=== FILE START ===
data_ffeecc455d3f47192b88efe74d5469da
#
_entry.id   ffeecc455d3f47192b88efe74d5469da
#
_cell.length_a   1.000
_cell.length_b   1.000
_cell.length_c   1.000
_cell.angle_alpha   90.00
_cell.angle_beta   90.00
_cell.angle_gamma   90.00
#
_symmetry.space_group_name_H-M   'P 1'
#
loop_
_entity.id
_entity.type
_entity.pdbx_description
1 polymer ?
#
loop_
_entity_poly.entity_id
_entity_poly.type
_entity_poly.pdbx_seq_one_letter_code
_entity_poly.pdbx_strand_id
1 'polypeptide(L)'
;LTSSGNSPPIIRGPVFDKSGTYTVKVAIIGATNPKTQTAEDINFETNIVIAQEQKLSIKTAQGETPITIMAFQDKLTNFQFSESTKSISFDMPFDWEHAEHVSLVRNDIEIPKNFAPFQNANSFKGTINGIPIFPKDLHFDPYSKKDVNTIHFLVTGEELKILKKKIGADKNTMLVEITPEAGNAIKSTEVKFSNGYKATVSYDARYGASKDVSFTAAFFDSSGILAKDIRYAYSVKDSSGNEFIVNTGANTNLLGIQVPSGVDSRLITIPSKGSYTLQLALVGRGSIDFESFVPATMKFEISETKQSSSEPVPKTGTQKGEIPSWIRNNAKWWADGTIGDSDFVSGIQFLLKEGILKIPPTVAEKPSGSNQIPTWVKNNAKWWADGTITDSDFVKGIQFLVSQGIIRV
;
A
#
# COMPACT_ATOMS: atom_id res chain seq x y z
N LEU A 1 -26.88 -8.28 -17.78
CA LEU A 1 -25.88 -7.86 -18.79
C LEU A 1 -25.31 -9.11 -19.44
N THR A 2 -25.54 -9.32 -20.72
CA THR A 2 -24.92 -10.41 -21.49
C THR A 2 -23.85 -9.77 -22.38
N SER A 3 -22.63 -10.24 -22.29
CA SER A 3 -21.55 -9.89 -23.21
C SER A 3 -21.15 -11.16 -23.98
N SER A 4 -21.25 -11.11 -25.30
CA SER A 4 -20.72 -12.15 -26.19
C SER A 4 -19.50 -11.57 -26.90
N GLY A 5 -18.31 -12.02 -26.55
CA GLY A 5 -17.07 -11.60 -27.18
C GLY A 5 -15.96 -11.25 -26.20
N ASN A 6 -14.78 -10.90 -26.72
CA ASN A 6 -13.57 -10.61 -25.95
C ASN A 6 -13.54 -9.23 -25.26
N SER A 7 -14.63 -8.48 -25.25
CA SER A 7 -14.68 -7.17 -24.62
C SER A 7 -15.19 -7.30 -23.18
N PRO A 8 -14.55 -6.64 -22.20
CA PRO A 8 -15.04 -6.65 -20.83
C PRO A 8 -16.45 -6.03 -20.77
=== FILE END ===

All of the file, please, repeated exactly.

data_ffeecc455d3f47192b88efe74d5469da
#
_entry.id   ffeecc455d3f47192b88efe74d5469da
#
_cell.length_a   1.000
_cell.length_b   1.000
_cell.length_c   1.000
_cell.angle_alpha   90.00
_cell.angle_beta   90.00
_cell.angle_gamma   90.00
#
_symmetry.space_group_name_H-M   'P 1'
#
loop_
_entity.id
_entity.type
_entity.pdbx_description
1 polymer ?
#
loop_
_entity_poly.entity_id
_entity_poly.type
_entity_poly.pdbx_seq_one_letter_code
_entity_poly.pdbx_strand_id
1 'polypeptide(L)'
;LTSSGNSPPIIRGPVFDKSGTYTVKVAIIGATNPKTQTAEDINFETNIVIAQEQKLSIKTAQGETPITIMAFQDKLTNFQFSESTKSISFDMPFDWEHAEHVSLVRNDIEIPKNFAPFQNANSFKGTINGIPIFPKDLHFDPYSKKDVNTIHFLVTGEELKILKKKIGADKNTMLVEITPEAGNAIKSTEVKFSNGYKATVSYDARYGASKDVSFTAAFFDSSGILAKDIRYAYSVKDSSGNEFIVNTGANTNLLGIQVPSGVDSRLITIPSKGSYTLQLALVGRGSIDFESFVPATMKFEISETKQSSSEPVPKTGTQKGEIPSWIRNNAKWWADGTIGDSDFVSGIQFLLKEGILKIPPTVAEKPSGSNQIPTWVKNNAKWWADGTITDSDFVKGIQFLVSQGIIRV
;
A
#
# COMPACT_ATOMS: atom_id res chain seq x y z
N LEU A 1 -26.88 -8.28 -17.78
CA LEU A 1 -25.88 -7.86 -18.79
C LEU A 1 -25.31 -9.11 -19.44
N THR A 2 -25.54 -9.32 -20.72
CA THR A 2 -24.92 -10.41 -21.49
C THR A 2 -23.85 -9.77 -22.38
N SER A 3 -22.63 -10.24 -22.29
CA SER A 3 -21.55 -9.89 -23.21
C SER A 3 -21.15 -11.16 -23.98
N SER A 4 -21.25 -11.11 -25.30
CA SER A 4 -20.72 -12.15 -26.19
C SER A 4 -19.50 -11.57 -26.90
N GLY A 5 -18.31 -12.02 -26.55
CA GLY A 5 -17.07 -11.60 -27.18
C GLY A 5 -15.96 -11.25 -26.20
N ASN A 6 -14.78 -10.90 -26.72
CA ASN A 6 -13.57 -10.61 -25.95
C ASN A 6 -13.54 -9.23 -25.26
N SER A 7 -14.63 -8.48 -25.25
CA SER A 7 -14.68 -7.17 -24.62
C SER A 7 -15.19 -7.30 -23.18
N PRO A 8 -14.55 -6.64 -22.20
CA PRO A 8 -15.04 -6.65 -20.83
C PRO A 8 -16.45 -6.03 -20.77